July is the worst time in the vegetable garden, I think. It's so hot that it's a wonder anything will grow. It's when the squirrels , birds or rats(?) have found the tomatoes and this year it was when we took our vacation. Since we were going to be gone for more than a week and our garden would go to heck, I decided to start the process of revamping the garden early.
I decided to do raised beds again, but this time I'm using something inexpensive, but durable - concrete blocks. I really didn't want to do raised beds, but our yard had some flooding issues this spring - the last of our potatoes rotted and our bush bean seedings didn't like being in standing water - I can understand that. I've done raised beds before out of wood, but I had problems with rot and wood is expensive. I really considered pressure-treated landscape timbers, but I would have to use too many to get any kind of height. We are talking about raised beds here. We have some neighbors who made their beds from concrete blocks, two blocks high, and they really like them. I think for starters I'm only going to do one row of blocks - that's eight inches, which I think is a respectable height.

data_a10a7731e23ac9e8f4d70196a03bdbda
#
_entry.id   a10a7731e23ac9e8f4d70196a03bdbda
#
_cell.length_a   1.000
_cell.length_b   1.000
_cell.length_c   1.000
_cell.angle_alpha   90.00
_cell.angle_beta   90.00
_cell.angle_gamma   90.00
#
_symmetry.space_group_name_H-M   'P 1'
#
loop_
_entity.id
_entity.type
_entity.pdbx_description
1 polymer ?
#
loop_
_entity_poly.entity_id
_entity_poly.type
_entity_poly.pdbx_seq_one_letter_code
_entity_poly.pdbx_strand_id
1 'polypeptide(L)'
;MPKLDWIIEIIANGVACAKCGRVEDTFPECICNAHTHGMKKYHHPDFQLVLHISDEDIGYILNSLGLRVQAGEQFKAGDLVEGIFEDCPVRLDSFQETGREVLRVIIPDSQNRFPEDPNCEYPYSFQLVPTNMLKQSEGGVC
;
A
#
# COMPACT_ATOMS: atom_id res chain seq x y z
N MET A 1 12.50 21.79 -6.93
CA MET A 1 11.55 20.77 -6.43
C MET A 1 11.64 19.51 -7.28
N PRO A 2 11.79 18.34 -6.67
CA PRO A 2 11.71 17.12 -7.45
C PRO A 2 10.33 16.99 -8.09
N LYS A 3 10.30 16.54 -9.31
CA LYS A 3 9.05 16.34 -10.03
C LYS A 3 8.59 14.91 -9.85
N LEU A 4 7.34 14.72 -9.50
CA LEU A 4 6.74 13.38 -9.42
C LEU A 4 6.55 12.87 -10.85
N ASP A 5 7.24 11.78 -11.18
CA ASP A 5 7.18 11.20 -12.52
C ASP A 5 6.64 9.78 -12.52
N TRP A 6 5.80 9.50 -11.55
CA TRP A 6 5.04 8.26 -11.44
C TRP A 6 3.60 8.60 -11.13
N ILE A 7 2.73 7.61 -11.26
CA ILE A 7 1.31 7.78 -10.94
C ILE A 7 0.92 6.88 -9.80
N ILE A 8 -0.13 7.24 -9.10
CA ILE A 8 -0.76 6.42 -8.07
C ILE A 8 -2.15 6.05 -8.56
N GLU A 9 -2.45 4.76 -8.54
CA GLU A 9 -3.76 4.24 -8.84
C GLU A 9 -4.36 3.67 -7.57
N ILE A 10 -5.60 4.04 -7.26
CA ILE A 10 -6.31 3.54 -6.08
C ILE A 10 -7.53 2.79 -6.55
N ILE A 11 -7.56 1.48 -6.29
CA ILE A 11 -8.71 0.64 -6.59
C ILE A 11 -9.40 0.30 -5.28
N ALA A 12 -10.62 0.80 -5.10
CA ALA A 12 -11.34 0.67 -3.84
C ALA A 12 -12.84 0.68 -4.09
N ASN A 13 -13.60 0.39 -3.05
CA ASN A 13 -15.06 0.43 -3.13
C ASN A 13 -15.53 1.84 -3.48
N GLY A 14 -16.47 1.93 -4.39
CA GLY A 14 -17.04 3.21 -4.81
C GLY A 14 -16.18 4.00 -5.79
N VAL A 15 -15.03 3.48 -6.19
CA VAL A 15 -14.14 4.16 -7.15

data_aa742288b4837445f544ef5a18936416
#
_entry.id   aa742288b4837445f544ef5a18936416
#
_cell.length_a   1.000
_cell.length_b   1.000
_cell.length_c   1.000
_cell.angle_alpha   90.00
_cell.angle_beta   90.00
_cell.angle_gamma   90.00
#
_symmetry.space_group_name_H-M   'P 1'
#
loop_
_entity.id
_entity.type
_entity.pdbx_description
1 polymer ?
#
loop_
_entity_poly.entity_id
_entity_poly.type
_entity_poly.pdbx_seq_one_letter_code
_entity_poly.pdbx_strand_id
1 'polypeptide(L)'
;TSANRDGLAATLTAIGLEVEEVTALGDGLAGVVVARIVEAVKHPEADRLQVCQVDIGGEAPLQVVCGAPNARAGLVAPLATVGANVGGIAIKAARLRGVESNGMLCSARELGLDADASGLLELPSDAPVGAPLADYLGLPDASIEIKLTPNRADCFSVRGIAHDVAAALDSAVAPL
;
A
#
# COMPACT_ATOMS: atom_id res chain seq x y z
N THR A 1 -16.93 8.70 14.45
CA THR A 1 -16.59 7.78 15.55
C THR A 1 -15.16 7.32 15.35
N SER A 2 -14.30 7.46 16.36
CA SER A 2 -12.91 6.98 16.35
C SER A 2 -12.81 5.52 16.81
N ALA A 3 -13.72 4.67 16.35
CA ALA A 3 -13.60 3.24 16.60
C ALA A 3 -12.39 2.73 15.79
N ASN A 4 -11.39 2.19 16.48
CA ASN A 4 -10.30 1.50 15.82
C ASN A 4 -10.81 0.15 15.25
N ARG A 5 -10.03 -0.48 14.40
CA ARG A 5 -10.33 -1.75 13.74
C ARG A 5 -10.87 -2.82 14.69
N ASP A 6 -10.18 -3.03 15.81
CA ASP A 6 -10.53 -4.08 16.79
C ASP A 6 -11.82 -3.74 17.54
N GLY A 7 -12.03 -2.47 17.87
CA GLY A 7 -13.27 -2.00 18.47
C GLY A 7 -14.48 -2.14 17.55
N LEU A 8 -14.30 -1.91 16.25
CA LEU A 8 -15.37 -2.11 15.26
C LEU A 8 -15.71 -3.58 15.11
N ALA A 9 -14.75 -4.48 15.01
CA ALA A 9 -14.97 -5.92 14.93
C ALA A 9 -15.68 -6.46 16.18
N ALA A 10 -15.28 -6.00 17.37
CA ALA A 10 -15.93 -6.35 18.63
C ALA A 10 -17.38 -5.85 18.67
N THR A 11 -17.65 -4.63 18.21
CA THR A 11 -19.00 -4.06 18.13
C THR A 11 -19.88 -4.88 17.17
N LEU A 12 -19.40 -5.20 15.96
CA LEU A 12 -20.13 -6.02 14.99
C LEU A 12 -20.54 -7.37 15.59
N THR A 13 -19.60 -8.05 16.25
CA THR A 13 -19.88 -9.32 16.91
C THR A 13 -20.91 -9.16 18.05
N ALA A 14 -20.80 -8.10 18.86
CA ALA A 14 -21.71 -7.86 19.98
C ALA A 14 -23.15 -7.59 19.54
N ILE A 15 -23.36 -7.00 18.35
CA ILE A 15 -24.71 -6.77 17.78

I've done the math and I think I can fit three to four 4x8 concrete block raised beds in the part of the yard we use as our vegetable garden. Before we left on our trip, I started on preparations. Since our most recent vegetable garden was hastily laid out and dug, I've had a huge problem controlling weeds and grass. I laid extra pieces of pond liner (EDPM/PVC) - black rubber, essentially) over the area that will be the future garden. It's been down almost three weeks now - I glanced under the edge and it doing a pretty good job of killing the grass. In addition to depriving it of light and water, the black plastic is also cooking the soil - killing weed seeds , etc. I'll be leaving it at least another week and then I'll be laying out the first of three or four raised beds.
It looks like I'll have plenty to plant in the next few weeks, from late summer crops tomatoes and beans to fall crops like onions, garlic, lettuce and maybe potatoes(?). All of my neighbors that "farm" have never planted potatoes in the fall, but the local planting guide says you can. I'll have to try it and see how they grow. I'll let you know.